Fasting and Praying
Key Verse: “So we fasted and besought our God for this: and he was intreated of us.”
IT IS IMPORTANT TO NOTE the important role that Ezra played in helping the people who had returned from captivity to Jerusalem to revitalize their faith and nation. Although he was not of the original number who had returned to Judah, he led a new group to Jerusalem about eighty years after Cyrus’ original decree. This was all done according to God’s will and his providential direction, as found in the meaning of Ezra’s name. He was a scribe, of the genealogy of Aaron, hence of the tribe of Levi, and his name according to Strong’s Concordance means “help” or “helper.”—Ezra 7:1-10
Some Jews had become very prosperous in Babylon. However, for others, their time in exile had become a period of study of the Law and the Prophets. These faithful ones, led by Ezra, were disturbed by the reports they had received concerning the spiritual poverty of the people who had returned to Jerusalem. It had become apparent from reports they were receiving that religious matters and the keeping of the Law were not being followed as they should be. This was especially disturbing, since so much effort had been put into the rebuilding of the Temple. These circumstances compelled Ezra, under the guidance of the Heavenly Father, to take his concerns to representatives in Babylon and before Artaxerxes, the Persian king.
The result of Ezra’s inquiry came in the form of a decree made by the king “to all the treasurers which are beyond the river, that whatsoever Ezra the priest, the scribe of the law of the God of heaven, shall require of you, it be done speedily.” (Ezra 7:21) In subsequent verses, we see that the king promised to give protection to the people who would be making the journey to Jerusalem—not charging them any toll, tribute, or custom. A great amount of gold and silver that “thou canst find in all the province of Babylon” was to also be given to those taking this journey, to be used for purchasing things needed for the reinstituting of the “service of the house of thy God.” (vss. 16-19) The actions of the king, as directed by God, moved Ezra to say, “Blessed be the Lord God of our fathers, which hath put such a thing as this in the king’s heart, to beautify the house of the Lord which is in Jerusalem.”—vs. 27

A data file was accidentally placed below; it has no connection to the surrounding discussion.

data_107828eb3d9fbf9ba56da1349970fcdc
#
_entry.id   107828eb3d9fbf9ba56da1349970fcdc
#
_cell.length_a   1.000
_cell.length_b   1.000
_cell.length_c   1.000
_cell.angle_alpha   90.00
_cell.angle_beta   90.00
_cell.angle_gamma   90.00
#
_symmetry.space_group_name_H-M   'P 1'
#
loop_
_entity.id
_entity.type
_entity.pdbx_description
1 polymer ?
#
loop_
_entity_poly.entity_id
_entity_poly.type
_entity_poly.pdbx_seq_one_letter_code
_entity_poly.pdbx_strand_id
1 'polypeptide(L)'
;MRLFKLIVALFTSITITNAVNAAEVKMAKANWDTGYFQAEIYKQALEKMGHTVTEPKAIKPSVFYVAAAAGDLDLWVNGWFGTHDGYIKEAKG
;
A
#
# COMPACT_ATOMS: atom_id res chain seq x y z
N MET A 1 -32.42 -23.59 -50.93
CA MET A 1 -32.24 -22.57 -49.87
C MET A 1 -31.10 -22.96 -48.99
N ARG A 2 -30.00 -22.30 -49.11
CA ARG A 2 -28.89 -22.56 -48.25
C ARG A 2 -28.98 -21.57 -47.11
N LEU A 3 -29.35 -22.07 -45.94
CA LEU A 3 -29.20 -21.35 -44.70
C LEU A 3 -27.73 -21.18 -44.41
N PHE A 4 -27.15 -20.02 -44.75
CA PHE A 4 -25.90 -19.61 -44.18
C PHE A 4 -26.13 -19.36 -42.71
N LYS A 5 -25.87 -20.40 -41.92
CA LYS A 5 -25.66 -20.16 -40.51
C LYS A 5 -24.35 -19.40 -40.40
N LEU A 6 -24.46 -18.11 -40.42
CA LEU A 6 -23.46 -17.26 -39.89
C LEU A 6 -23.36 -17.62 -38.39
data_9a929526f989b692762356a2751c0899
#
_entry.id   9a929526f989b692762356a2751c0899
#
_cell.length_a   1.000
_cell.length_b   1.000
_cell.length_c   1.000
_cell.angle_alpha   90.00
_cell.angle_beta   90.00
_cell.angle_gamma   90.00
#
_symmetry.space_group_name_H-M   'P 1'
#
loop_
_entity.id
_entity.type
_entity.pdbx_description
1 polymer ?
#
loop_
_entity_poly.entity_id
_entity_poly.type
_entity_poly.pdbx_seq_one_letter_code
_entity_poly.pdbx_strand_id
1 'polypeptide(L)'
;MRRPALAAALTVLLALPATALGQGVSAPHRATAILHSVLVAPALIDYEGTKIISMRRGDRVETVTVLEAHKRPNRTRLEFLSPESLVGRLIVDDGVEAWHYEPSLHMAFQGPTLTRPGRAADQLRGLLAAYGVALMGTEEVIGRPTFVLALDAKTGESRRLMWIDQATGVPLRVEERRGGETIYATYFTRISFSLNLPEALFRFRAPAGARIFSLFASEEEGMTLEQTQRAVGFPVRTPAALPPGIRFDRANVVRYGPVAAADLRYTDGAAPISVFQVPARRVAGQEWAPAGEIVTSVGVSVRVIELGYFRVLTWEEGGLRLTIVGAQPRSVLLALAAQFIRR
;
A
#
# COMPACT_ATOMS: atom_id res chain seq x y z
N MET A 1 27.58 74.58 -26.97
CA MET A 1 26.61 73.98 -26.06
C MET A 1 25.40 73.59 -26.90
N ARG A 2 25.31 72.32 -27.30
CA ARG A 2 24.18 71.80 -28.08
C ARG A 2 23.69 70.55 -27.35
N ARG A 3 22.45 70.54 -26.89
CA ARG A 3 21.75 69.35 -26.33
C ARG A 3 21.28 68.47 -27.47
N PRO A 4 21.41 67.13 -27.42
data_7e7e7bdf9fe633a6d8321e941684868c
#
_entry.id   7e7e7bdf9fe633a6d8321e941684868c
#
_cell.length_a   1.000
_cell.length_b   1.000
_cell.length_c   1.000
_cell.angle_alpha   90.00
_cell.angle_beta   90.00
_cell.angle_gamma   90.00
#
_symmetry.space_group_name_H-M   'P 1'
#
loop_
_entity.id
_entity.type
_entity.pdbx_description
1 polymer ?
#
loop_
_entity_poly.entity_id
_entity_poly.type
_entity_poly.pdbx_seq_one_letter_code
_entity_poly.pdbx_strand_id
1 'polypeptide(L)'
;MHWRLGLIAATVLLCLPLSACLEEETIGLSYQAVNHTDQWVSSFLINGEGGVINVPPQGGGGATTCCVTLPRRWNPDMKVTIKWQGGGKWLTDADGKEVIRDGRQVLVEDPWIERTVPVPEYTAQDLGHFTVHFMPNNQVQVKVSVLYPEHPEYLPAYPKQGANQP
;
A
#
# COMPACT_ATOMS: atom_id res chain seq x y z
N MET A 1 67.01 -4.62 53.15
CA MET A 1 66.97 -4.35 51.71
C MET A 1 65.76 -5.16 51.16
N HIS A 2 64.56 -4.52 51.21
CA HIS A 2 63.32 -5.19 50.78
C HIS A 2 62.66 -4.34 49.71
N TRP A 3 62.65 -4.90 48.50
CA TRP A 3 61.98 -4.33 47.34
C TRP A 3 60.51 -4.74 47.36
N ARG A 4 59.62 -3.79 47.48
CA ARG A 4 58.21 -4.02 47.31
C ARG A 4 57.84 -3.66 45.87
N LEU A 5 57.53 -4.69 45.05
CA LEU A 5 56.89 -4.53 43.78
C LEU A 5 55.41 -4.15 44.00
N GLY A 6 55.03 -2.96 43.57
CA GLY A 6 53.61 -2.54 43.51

Before the journey to Jerusalem began, a fast was proclaimed by Ezra. “I proclaimed a fast there, at the river of Ahava, that we might afflict ourselves before our God, to seek of him a right way for us, and for our little ones, and for all our substance.” (chap. 8:21) This was exactly in line with the character of Ezra, who sought to know and do the divine will in all things, “according to the hand of the Lord his God.” (chap. 7:6) The lesson to be found in the fast Ezra proclaimed did not relate primarily to the denial of food or sustenance. Rather, it was a way of preparing themselves to look to the Lord for guidance and direction on the long journey that they would soon be undertaking.
Thus, trust in God was placed at the forefront of their minds. They were awakened to know that their entire journey and the things they would be doing were to be based upon faith in God, and in his promises. Likewise, we also should desire to remember the words, “Giving thanks always for all things,” knowing that “all things work together for good.”—Eph. 5:20; Rom. 8:28